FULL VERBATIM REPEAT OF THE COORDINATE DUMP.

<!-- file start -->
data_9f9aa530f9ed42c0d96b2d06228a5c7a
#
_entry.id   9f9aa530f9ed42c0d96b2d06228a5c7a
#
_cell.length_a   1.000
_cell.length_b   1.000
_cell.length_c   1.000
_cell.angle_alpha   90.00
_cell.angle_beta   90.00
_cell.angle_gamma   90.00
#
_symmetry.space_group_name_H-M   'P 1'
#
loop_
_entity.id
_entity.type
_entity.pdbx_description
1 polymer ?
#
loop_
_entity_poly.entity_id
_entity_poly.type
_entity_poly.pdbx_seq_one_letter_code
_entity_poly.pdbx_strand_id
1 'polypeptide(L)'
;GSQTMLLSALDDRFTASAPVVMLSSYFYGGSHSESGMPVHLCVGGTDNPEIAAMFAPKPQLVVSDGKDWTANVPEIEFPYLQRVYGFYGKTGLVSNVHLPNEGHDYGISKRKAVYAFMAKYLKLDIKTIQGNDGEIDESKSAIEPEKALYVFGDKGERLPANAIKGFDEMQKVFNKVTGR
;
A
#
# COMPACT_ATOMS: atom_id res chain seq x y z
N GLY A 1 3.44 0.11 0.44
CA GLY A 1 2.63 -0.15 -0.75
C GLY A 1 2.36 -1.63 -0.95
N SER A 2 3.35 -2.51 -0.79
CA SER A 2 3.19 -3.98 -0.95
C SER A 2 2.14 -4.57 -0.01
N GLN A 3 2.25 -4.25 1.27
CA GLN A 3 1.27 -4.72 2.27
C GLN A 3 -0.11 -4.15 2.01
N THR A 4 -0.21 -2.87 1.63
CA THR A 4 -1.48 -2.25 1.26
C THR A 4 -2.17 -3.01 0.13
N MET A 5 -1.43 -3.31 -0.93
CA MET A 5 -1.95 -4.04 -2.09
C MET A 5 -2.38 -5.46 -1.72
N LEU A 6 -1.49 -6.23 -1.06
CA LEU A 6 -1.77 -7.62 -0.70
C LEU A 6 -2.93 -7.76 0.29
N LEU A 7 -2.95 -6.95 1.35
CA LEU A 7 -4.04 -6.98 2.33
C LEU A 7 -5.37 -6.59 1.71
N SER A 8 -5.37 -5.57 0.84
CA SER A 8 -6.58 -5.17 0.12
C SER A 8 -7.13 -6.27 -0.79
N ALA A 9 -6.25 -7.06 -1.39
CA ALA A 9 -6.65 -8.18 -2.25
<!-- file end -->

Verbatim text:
data_9f9aa530f9ed42c0d96b2d06228a5c7a
#
_entry.id   9f9aa530f9ed42c0d96b2d06228a5c7a
#
_cell.length_a   1.000
_cell.length_b   1.000
_cell.length_c   1.000
_cell.angle_alpha   90.00
_cell.angle_beta   90.00
_cell.angle_gamma   90.00
#
_symmetry.space_group_name_H-M   'P 1'
#
loop_
_entity.id
_entity.type
_entity.pdbx_description
1 polymer ?
#
loop_
_entity_poly.entity_id
_entity_poly.type
_entity_poly.pdbx_seq_one_letter_code
_entity_poly.pdbx_strand_id
1 'polypeptide(L)'
;GSQTMLLSALDDRFTASAPVVMLSSYFYGGSHSESGMPVHLCVGGTDNPEIAAMFAPKPQLVVSDGKDWTANVPEIEFPYLQRVYGFYGKTGLVSNVHLPNEGHDYGISKRKAVYAFMAKYLKLDIKTIQGNDGEIDESKSAIEPEKALYVFGDKGERLPANAIKGFDEMQKVFNKVTGR
;
A
#
# COMPACT_ATOMS: atom_id res chain seq x y z
N GLY A 1 3.44 0.11 0.44
CA GLY A 1 2.63 -0.15 -0.75
C GLY A 1 2.36 -1.63 -0.95
N SER A 2 3.35 -2.51 -0.79
CA SER A 2 3.19 -3.98 -0.95
C SER A 2 2.14 -4.57 -0.01
N GLN A 3 2.25 -4.25 1.27
CA GLN A 3 1.27 -4.72 2.27
C GLN A 3 -0.11 -4.15 2.01
N THR A 4 -0.21 -2.87 1.63
CA THR A 4 -1.48 -2.25 1.26
C THR A 4 -2.17 -3.01 0.13
N MET A 5 -1.43 -3.31 -0.93
CA MET A 5 -1.95 -4.04 -2.09
C MET A 5 -2.38 -5.46 -1.72
N LEU A 6 -1.49 -6.23 -1.06
CA LEU A 6 -1.77 -7.62 -0.70
C LEU A 6 -2.93 -7.76 0.29
N LEU A 7 -2.95 -6.95 1.35
CA LEU A 7 -4.04 -6.98 2.33
C LEU A 7 -5.37 -6.59 1.71
N SER A 8 -5.37 -5.57 0.84
CA SER A 8 -6.58 -5.17 0.12
C SER A 8 -7.13 -6.27 -0.79
N ALA A 9 -6.25 -7.06 -1.39
CA ALA A 9 -6.65 -8.18 -2.25